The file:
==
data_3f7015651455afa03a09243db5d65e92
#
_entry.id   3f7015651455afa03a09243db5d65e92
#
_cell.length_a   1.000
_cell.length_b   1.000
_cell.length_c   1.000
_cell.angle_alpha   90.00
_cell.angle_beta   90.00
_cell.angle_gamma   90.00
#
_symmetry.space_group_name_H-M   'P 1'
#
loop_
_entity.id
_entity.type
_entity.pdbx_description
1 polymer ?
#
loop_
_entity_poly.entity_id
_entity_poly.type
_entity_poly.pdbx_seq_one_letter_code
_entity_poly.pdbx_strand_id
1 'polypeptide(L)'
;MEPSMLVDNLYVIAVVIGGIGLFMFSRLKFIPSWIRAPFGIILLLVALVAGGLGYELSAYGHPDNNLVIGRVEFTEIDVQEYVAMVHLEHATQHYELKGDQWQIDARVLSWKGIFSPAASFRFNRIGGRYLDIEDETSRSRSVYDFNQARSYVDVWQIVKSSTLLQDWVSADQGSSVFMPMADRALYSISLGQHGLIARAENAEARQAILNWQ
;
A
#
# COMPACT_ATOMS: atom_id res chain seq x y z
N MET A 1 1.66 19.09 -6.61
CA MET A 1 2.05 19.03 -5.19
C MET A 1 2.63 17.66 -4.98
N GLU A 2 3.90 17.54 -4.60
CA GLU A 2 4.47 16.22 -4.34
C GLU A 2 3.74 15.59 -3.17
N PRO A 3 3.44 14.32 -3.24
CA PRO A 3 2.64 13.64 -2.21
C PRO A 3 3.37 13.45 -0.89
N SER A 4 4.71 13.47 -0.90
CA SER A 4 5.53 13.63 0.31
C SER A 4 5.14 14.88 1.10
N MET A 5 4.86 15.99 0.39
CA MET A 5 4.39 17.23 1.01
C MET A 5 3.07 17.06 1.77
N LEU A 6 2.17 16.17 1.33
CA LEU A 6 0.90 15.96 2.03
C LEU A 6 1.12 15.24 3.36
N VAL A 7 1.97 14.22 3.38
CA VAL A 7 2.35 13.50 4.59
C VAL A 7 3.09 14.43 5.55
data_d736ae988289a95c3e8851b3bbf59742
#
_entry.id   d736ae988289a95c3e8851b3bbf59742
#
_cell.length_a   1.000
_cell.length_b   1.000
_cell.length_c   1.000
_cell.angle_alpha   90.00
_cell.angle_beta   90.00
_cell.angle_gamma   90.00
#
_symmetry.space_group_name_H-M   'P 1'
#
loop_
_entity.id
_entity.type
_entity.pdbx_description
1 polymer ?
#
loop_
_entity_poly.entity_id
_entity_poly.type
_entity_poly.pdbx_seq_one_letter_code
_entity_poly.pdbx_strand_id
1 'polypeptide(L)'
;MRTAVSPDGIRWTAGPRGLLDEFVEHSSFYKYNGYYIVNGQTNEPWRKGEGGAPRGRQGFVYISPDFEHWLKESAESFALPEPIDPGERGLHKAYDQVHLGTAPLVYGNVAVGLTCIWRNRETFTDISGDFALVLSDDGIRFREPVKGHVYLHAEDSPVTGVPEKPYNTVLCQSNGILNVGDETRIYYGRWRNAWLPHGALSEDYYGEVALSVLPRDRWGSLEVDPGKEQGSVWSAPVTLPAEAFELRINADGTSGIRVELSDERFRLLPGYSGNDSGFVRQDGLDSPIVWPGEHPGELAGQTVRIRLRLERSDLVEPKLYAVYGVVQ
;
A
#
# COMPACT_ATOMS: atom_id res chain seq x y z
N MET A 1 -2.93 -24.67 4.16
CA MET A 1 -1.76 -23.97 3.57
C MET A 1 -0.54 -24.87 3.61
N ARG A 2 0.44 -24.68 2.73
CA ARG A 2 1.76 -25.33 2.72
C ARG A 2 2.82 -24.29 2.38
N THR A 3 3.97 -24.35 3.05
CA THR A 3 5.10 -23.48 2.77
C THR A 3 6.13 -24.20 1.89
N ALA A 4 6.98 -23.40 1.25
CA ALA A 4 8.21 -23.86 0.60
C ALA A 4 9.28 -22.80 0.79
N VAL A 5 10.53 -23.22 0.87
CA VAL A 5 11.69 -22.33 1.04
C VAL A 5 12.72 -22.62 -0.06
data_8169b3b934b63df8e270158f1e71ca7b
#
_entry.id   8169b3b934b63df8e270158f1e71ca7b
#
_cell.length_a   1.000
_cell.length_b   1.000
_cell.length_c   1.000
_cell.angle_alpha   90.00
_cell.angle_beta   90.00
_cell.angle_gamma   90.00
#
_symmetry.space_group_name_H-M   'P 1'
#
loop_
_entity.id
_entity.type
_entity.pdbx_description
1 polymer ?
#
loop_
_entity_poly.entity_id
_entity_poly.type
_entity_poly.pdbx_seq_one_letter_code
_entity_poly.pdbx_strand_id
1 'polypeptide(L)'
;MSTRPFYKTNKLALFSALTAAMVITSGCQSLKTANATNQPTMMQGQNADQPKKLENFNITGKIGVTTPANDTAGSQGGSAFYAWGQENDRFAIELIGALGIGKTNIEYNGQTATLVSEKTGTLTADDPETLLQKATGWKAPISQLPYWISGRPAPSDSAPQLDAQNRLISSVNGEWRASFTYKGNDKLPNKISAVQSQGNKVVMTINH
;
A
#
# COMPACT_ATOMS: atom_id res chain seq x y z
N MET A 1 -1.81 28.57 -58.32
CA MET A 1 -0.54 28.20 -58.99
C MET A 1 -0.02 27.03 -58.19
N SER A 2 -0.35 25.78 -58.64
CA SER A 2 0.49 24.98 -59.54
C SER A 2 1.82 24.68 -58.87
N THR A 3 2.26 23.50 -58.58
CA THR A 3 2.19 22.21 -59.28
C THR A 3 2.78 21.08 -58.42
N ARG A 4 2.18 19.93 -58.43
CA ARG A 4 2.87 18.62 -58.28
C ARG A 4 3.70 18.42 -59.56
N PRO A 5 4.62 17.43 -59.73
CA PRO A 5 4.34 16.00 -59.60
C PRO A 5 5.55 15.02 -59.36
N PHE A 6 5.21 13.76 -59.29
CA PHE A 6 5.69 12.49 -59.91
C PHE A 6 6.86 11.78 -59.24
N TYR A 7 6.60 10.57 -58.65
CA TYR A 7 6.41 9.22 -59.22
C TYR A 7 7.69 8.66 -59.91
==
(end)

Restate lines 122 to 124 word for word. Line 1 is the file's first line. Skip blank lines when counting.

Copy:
;MSTRPFYKTNKLALFSALTAAMVITSGCQSLKTANATNQPTMMQGQNADQPKKLENFNITGKIGVTTPANDTAGSQGGSAFYAWGQENDRFAIELIGALGIGKTNIEYNGQTATLVSEKTGTLTADDPETLLQKATGWKAPISQLPYWISGRPAPSDSAPQLDAQNRLISSVNGEWRASFTYKGNDKLPNKISAVQSQGNKVVMTINH
;
A